North America
WASHINGTON, D.C., U.S. — U.S. agricultural exports in fiscal year 2017 reached $140.5 billion, up 8% from fiscal 2016 and the third-highest level on record, according to the U.S. Department of Agriculture. The U.S. agricultural sector also recorded an annual trade surplus of $21.3 billion, up nearly 30% from $16.6 billion a year ago.

“U.S. agriculture depends on trade,” said U.S. Secretary of Agriculture George “Sonny” Perdue. “It is great to see an increase in exports and we hope to open additional markets to build on this success. I’m a grow-it-and-sell-it kind of guy. If American agricultural producers keep growing it, USDA will keep helping to sell it around the world.”

According to the USDA, China finished the fiscal year as the United States’ largest export customer, with shipments valued at $22 billion, followed by Canada at $20.4 billion. U.S. agricultural exports to Mexico reached $18.6 billion, up 6% from last year, while exports to Japan increased 12%, to $11.8 billion. Rounding out the top 10 markets were the European Union ($11.6 billion), South Korea ($6.9 billion), Hong Kong ($4 billion), Taiwan ($3.4 billion), Indonesia ($3 billion) and the Philippines ($2.6 billion).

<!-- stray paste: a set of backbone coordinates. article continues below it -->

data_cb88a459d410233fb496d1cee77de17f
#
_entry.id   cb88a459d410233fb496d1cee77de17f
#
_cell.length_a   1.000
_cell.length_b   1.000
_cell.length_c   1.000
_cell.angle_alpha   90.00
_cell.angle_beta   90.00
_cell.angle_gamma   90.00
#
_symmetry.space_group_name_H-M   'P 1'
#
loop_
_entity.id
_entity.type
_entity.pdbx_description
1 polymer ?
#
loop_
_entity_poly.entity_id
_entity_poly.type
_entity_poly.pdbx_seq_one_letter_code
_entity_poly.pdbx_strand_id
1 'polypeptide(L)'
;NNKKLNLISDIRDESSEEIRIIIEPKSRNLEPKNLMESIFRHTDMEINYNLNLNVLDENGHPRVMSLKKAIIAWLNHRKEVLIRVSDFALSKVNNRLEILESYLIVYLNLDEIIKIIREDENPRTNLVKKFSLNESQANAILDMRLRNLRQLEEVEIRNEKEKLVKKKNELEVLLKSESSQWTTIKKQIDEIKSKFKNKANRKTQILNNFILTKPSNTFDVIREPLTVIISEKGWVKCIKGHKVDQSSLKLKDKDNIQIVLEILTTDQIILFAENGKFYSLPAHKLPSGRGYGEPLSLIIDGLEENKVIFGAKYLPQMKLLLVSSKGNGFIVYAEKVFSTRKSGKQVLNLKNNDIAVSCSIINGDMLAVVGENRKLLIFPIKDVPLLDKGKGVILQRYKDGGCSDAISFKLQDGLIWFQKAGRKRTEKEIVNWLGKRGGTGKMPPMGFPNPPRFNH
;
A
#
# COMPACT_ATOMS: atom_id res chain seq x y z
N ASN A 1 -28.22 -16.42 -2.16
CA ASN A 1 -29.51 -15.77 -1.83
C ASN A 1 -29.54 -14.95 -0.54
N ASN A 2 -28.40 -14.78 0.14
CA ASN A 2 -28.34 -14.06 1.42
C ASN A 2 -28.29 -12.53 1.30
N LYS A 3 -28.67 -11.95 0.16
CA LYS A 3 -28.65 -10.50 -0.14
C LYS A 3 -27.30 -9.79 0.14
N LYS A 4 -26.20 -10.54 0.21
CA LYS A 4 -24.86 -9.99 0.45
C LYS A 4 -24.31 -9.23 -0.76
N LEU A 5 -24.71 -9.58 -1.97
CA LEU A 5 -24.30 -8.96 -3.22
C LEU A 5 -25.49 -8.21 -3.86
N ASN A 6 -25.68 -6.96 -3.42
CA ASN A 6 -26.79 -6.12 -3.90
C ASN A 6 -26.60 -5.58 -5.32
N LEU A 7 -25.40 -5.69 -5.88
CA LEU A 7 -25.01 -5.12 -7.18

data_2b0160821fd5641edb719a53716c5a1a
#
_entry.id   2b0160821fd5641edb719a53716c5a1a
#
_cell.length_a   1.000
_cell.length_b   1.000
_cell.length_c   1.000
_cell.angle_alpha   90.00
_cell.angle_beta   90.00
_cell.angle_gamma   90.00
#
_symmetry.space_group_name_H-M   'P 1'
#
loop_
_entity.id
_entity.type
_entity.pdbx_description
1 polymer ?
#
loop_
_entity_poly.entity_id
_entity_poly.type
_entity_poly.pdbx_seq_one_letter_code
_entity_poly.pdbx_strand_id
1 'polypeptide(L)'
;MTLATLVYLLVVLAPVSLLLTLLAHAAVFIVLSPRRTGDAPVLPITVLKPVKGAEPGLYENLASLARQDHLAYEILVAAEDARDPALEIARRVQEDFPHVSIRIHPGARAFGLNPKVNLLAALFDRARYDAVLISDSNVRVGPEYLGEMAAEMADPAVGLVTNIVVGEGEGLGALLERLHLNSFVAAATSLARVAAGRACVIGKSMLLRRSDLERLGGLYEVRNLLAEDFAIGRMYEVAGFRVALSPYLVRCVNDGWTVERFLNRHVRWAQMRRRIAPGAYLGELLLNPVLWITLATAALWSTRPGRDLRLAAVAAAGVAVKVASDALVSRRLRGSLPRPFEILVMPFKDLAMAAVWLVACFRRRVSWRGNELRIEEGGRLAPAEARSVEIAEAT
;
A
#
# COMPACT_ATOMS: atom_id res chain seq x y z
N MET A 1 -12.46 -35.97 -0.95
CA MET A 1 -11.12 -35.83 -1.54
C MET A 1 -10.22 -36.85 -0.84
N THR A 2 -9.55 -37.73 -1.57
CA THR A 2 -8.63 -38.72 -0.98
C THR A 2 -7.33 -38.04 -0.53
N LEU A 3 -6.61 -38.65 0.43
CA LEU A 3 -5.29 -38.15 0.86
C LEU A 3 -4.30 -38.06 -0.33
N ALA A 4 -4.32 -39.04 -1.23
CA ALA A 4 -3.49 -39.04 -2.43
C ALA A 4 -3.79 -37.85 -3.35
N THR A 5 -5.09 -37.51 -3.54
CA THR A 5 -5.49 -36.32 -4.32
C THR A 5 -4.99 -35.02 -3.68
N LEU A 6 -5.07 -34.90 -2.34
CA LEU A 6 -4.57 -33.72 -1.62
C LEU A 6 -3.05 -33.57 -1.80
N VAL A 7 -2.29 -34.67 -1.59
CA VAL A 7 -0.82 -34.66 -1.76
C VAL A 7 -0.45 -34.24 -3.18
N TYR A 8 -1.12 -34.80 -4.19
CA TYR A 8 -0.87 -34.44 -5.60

The USDA said U.S. bulk commodity exports set a volume record at 159 million tonnes, up 11% from fiscal 2016, while their value rose 16% to $51.4 billion. Leading the way in exports was soybeans, which reached a record 60 million tonnes, valued at $24 billion. Exports of corn, wheat and cotton all grew as well, the USDA said, with the value of wheat exports up 21%, to $6.2 billion, and corn exports up 6%, to $9.7 billion.

Exports account for 20% of U.S. farm income, the USDA said.